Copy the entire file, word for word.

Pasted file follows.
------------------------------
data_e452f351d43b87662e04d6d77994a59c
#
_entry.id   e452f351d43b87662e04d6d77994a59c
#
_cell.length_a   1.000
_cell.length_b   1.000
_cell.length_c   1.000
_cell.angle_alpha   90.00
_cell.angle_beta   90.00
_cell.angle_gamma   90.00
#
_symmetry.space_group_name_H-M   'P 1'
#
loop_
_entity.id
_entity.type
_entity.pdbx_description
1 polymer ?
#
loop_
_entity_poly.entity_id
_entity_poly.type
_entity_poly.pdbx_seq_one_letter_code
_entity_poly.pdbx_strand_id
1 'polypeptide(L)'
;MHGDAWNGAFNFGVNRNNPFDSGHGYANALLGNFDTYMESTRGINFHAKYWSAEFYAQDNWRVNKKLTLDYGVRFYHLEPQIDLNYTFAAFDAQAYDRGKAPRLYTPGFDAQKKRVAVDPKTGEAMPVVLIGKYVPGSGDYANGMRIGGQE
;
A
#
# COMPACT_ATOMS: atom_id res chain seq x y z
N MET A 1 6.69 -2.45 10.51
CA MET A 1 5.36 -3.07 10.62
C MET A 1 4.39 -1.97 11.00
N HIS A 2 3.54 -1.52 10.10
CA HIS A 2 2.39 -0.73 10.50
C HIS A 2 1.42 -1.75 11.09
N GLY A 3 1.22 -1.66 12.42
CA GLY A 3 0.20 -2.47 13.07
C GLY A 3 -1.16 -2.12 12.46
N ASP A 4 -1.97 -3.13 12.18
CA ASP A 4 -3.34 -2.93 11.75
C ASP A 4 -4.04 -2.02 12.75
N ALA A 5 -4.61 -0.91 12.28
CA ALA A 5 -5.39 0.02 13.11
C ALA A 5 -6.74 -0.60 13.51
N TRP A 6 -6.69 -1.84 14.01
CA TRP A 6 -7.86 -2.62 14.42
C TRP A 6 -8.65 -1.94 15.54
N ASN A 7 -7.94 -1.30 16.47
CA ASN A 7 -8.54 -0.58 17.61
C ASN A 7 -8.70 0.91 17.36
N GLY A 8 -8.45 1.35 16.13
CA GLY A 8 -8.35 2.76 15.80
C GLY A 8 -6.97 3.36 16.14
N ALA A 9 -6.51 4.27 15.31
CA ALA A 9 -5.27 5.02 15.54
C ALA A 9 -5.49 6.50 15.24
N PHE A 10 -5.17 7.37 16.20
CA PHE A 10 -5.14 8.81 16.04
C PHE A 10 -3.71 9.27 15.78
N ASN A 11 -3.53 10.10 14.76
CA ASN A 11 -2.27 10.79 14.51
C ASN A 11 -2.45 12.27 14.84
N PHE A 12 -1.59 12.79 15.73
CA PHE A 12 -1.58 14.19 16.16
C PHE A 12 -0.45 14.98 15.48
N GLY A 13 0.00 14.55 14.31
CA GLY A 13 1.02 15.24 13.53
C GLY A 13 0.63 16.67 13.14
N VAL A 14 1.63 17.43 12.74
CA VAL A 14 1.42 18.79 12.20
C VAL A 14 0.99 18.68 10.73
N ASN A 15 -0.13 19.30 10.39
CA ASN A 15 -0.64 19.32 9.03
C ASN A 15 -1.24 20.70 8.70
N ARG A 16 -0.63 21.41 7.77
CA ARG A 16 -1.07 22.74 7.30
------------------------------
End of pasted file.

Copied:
data_e452f351d43b87662e04d6d77994a59c
#
_entry.id   e452f351d43b87662e04d6d77994a59c
#
_cell.length_a   1.000
_cell.length_b   1.000
_cell.length_c   1.000
_cell.angle_alpha   90.00
_cell.angle_beta   90.00
_cell.angle_gamma   90.00
#
_symmetry.space_group_name_H-M   'P 1'
#
loop_
_entity.id
_entity.type
_entity.pdbx_description
1 polymer ?
#
loop_
_entity_poly.entity_id
_entity_poly.type
_entity_poly.pdbx_seq_one_letter_code
_entity_poly.pdbx_strand_id
1 'polypeptide(L)'
;MHGDAWNGAFNFGVNRNNPFDSGHGYANALLGNFDTYMESTRGINFHAKYWSAEFYAQDNWRVNKKLTLDYGVRFYHLEPQIDLNYTFAAFDAQAYDRGKAPRLYTPGFDAQKKRVAVDPKTGEAMPVVLIGKYVPGSGDYANGMRIGGQE
;
A
#
# COMPACT_ATOMS: atom_id res chain seq x y z
N MET A 1 6.69 -2.45 10.51
CA MET A 1 5.36 -3.07 10.62
C MET A 1 4.39 -1.97 11.00
N HIS A 2 3.54 -1.52 10.10
CA HIS A 2 2.39 -0.73 10.50
C HIS A 2 1.42 -1.75 11.09
N GLY A 3 1.22 -1.66 12.42
CA GLY A 3 0.20 -2.47 13.07
C GLY A 3 -1.16 -2.12 12.46
N ASP A 4 -1.97 -3.13 12.18
CA ASP A 4 -3.34 -2.93 11.75
C ASP A 4 -4.04 -2.02 12.75
N ALA A 5 -4.61 -0.91 12.28
CA ALA A 5 -5.39 0.02 13.11
C ALA A 5 -6.74 -0.60 13.51
N TRP A 6 -6.69 -1.84 14.01
CA TRP A 6 -7.86 -2.62 14.42
C TRP A 6 -8.65 -1.94 15.54
N ASN A 7 -7.94 -1.30 16.47
CA ASN A 7 -8.54 -0.58 17.61
C ASN A 7 -8.70 0.91 17.36
N GLY A 8 -8.45 1.35 16.13
CA GLY A 8 -8.35 2.76 15.80
C GLY A 8 -6.97 3.36 16.14
N ALA A 9 -6.51 4.27 15.31
CA ALA A 9 -5.27 5.02 15.54
C ALA A 9 -5.49 6.50 15.24
N PHE A 10 -5.17 7.37 16.20
CA PHE A 10 -5.14 8.81 16.04
C PHE A 10 -3.71 9.27 15.78
N ASN A 11 -3.53 10.10 14.76
CA ASN A 11 -2.27 10.79 14.51
C ASN A 11 -2.45 12.27 14.84
N PHE A 12 -1.59 12.79 15.73
CA PHE A 12 -1.58 14.19 16.16
C PHE A 12 -0.45 14.98 15.48
N GLY A 13 0.00 14.55 14.31
CA GLY A 13 1.02 15.24 13.53
C GLY A 13 0.63 16.67 13.14
N VAL A 14 1.63 17.43 12.74
CA VAL A 14 1.42 18.79 12.20
C VAL A 14 0.99 18.68 10.73
N ASN A 15 -0.13 19.30 10.39
CA ASN A 15 -0.64 19.32 9.03
C ASN A 15 -1.24 20.70 8.70
N ARG A 16 -0.63 21.41 7.77
CA ARG A 16 -1.07 22.74 7.30